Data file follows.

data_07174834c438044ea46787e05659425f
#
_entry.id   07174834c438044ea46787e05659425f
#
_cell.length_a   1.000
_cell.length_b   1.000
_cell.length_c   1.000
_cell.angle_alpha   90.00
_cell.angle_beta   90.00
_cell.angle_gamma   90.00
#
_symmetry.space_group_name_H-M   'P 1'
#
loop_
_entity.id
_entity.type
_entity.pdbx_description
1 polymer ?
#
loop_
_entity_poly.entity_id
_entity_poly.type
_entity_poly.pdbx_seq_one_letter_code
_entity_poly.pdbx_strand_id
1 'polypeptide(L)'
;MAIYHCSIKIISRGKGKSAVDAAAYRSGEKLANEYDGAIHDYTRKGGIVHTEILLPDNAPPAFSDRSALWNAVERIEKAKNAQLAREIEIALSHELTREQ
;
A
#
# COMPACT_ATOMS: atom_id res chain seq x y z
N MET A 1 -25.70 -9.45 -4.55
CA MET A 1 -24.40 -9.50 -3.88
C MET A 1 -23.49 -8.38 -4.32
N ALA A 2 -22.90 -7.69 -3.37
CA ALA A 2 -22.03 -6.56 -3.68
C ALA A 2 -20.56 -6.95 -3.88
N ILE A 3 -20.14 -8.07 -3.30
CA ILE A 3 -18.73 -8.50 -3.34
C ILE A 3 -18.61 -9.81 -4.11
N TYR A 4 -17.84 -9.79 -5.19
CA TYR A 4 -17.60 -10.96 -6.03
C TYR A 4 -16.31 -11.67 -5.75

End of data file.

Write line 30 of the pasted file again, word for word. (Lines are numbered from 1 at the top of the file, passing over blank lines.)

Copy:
# COMPACT_ATOMS: atom_id res chain seq x y z